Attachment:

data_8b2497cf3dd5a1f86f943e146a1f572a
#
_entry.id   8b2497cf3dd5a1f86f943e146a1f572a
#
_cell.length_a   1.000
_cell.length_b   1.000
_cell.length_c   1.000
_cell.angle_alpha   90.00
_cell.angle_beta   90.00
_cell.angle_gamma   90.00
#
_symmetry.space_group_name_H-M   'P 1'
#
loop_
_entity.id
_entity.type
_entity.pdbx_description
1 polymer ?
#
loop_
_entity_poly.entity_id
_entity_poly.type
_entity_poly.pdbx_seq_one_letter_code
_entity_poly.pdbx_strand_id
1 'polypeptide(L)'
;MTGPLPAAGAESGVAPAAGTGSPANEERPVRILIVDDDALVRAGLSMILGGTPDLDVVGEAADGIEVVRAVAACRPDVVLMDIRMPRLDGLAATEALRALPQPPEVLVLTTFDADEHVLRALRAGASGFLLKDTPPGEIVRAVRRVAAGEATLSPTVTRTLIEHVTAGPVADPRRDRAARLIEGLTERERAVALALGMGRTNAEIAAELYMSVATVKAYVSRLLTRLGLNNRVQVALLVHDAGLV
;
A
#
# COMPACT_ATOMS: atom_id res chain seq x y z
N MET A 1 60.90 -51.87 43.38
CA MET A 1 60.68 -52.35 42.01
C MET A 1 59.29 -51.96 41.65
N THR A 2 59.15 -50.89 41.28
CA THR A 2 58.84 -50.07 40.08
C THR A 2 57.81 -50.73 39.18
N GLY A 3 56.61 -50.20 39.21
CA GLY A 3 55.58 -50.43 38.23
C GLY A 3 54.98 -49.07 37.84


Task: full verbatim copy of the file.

data_8b2497cf3dd5a1f86f943e146a1f572a
#
_entry.id   8b2497cf3dd5a1f86f943e146a1f572a
#
_cell.length_a   1.000
_cell.length_b   1.000
_cell.length_c   1.000
_cell.angle_alpha   90.00
_cell.angle_beta   90.00
_cell.angle_gamma   90.00
#
_symmetry.space_group_name_H-M   'P 1'
#
loop_
_entity.id
_entity.type
_entity.pdbx_description
1 polymer ?
#
loop_
_entity_poly.entity_id
_entity_poly.type
_entity_poly.pdbx_seq_one_letter_code
_entity_poly.pdbx_strand_id
1 'polypeptide(L)'
;MTGPLPAAGAESGVAPAAGTGSPANEERPVRILIVDDDALVRAGLSMILGGTPDLDVVGEAADGIEVVRAVAACRPDVVLMDIRMPRLDGLAATEALRALPQPPEVLVLTTFDADEHVLRALRAGASGFLLKDTPPGEIVRAVRRVAAGEATLSPTVTRTLIEHVTAGPVADPRRDRAARLIEGLTERERAVALALGMGRTNAEIAAELYMSVATVKAYVSRLLTRLGLNNRVQVALLVHDAGLV
;
A
#
# COMPACT_ATOMS: atom_id res chain seq x y z
N MET A 1 60.90 -51.87 43.38
CA MET A 1 60.68 -52.35 42.01
C MET A 1 59.29 -51.96 41.65
N THR A 2 59.15 -50.89 41.28
CA THR A 2 58.84 -50.07 40.08
C THR A 2 57.81 -50.73 39.18
N GLY A 3 56.61 -50.20 39.21
CA GLY A 3 55.58 -50.43 38.23
C GLY A 3 54.98 -49.07 37.84